Through a modular network of screens, the watchtower embeds the living rooms, bedrooms and workplaces of hundreds of crowd- workers into its structure. The installation’s surveilling (and surveilled) agents are members of mTurk (or Mechanical Turk). This on-demand scalable workforce, or crowdsourcing Internet ‘marketplace’, enables individuals and businesses to employ workers remotely to do tasks that computers are currently unable to. Coupe has commissioned crowd-workers to complete unusual tasks that require them to reflect, document, dream, plan, and consume all forms of observation – illustrating a very human approach to what we normally consider a machinic, computer-led, process.
Through the crowdsourcing of these tasks to an ‘unseen’ workforce, surveillance today is revealed as something bidirectional and dispersed. By bringing the normally outdoor watchtower structure into a gallery context, the work creates a strange kind of monument to observation and in an act of subversion, grants us a rare opportunity to consider who is watching whom.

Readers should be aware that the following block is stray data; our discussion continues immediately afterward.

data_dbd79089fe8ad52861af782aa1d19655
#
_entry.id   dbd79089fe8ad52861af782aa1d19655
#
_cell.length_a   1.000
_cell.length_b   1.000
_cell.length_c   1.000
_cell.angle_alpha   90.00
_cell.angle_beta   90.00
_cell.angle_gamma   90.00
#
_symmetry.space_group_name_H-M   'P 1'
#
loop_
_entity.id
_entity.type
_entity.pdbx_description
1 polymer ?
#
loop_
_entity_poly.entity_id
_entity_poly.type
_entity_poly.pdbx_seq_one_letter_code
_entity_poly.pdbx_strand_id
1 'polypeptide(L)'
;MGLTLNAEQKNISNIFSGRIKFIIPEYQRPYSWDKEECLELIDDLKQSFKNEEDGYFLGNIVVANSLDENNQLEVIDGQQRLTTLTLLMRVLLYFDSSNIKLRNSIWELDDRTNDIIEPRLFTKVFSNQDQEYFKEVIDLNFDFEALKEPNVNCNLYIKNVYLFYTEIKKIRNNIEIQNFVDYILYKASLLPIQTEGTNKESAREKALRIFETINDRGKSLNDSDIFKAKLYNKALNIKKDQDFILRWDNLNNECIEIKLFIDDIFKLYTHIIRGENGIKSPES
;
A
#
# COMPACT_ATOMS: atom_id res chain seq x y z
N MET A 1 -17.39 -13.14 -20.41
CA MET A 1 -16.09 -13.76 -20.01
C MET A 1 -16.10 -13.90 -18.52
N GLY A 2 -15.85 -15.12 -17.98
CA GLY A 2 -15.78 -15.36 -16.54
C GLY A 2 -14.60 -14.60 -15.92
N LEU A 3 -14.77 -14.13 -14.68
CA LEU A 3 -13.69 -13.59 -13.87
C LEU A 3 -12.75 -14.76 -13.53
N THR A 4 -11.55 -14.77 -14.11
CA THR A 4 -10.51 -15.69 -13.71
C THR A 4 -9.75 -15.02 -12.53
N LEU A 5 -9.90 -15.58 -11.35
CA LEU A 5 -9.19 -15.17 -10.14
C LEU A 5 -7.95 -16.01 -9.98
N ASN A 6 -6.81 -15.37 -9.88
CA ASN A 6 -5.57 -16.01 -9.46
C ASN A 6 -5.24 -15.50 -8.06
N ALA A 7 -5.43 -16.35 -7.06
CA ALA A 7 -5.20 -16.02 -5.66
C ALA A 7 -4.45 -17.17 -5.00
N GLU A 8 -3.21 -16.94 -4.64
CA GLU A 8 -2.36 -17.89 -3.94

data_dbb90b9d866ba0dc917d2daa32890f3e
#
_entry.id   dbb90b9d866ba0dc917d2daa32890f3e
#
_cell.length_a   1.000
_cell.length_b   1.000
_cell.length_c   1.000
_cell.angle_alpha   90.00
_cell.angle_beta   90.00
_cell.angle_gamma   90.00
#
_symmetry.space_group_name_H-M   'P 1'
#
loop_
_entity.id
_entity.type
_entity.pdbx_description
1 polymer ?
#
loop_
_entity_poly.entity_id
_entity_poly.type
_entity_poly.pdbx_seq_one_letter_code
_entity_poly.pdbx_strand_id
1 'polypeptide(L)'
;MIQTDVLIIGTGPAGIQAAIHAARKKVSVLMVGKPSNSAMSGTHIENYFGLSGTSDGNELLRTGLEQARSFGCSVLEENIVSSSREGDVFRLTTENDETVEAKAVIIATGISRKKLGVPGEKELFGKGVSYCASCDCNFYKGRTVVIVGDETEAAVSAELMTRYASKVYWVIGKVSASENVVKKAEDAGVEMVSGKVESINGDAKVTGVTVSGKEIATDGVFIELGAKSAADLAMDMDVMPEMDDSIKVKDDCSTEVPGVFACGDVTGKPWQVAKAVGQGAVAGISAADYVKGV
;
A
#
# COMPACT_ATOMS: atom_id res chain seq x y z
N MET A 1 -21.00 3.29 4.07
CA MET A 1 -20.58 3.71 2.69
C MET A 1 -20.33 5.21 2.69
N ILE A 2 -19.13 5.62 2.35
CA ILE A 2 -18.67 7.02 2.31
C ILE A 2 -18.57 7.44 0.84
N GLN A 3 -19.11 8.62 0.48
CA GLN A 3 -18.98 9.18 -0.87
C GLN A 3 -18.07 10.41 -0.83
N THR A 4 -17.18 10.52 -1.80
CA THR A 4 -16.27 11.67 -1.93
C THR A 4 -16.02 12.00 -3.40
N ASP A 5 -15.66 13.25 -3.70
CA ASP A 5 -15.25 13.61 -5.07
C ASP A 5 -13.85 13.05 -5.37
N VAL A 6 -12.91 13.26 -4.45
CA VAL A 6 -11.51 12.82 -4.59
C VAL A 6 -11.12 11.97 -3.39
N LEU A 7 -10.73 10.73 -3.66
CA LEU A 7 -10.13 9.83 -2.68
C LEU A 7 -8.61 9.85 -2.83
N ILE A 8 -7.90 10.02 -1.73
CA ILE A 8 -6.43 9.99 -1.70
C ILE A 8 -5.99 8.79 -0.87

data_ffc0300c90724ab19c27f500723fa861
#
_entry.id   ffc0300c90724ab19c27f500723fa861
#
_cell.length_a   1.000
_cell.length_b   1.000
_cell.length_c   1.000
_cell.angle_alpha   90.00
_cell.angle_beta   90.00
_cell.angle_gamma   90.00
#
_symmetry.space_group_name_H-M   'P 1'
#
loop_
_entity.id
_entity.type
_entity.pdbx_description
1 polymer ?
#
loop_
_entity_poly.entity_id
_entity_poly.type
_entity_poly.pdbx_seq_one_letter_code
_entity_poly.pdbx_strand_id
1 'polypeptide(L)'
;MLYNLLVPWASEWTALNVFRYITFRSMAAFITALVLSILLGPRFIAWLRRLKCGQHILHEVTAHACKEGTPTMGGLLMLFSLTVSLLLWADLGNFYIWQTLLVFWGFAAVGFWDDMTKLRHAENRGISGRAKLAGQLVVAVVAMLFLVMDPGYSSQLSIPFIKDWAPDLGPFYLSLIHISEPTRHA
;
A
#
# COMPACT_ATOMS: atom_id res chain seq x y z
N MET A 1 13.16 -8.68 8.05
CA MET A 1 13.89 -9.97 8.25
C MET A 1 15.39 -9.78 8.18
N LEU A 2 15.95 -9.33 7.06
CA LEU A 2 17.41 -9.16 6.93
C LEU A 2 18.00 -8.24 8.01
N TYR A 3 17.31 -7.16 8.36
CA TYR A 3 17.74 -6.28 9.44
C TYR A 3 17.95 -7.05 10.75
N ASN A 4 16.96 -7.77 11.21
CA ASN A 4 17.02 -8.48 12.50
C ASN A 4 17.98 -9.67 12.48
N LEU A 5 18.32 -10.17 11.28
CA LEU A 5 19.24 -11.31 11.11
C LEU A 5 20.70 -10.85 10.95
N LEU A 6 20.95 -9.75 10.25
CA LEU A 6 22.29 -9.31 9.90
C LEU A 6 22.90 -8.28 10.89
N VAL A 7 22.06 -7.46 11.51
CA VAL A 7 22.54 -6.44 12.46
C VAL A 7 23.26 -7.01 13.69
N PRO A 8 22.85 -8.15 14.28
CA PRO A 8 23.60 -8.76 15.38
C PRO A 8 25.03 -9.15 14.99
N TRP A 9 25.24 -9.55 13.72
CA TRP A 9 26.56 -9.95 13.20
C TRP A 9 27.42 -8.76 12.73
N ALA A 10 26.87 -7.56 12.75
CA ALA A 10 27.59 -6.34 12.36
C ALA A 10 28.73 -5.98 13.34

Courtesy of the artist. Commissioned by FACT with support from DXARTS (University of Washing ton) and American Hardwood Export Council. This was the premiere of the work.
Mixed media installation. Dimensions variable
The New Observatory
June 2017 – October 2017 at FACT, Liverpool
Anonymised, Commercial, Identifiable, Live, Personal, Shared, Streamed, Unknown
In his recent work, British-born, Seattle-based artist James Coupe examines the power and meaning of surveillance in our everyday life by working with advanced surveillance technologies, including high definition video cameras, facial recognition software, and computer…